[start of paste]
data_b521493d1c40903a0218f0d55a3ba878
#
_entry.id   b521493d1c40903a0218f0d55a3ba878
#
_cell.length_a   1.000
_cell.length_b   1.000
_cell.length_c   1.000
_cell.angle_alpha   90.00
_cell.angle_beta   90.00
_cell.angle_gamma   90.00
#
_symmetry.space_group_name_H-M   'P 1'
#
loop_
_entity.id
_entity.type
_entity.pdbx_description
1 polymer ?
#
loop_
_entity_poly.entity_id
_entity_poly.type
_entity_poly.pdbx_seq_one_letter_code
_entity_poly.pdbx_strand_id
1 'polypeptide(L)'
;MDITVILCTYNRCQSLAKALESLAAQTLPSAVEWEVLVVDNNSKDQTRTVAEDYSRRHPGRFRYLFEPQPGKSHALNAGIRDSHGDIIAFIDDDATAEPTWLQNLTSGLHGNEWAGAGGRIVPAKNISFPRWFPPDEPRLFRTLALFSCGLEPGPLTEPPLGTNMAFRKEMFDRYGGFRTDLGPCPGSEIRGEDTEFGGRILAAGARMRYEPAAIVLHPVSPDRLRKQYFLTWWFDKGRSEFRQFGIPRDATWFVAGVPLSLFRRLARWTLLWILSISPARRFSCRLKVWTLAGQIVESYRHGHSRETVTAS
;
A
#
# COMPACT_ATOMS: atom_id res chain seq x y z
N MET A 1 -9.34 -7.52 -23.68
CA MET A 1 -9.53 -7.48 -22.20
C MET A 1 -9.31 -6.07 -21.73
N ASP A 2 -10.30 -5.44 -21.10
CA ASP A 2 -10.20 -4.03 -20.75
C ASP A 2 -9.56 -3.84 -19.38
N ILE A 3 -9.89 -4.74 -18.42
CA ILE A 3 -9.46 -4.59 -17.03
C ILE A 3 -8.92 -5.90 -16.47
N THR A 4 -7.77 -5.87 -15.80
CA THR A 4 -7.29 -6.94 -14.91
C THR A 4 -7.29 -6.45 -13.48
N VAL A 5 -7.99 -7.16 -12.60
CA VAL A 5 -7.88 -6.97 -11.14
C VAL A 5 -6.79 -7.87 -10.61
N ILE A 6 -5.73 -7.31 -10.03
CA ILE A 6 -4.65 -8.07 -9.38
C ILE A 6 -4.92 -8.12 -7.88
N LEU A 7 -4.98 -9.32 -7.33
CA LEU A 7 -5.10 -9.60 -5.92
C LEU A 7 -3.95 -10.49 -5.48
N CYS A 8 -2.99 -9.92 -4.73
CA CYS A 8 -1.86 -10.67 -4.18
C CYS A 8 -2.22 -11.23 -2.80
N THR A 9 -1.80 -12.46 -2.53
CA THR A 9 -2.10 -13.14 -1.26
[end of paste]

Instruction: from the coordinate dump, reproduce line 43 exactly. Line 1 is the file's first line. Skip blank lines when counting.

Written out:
N VAL A 5 -7.99 -7.16 -12.60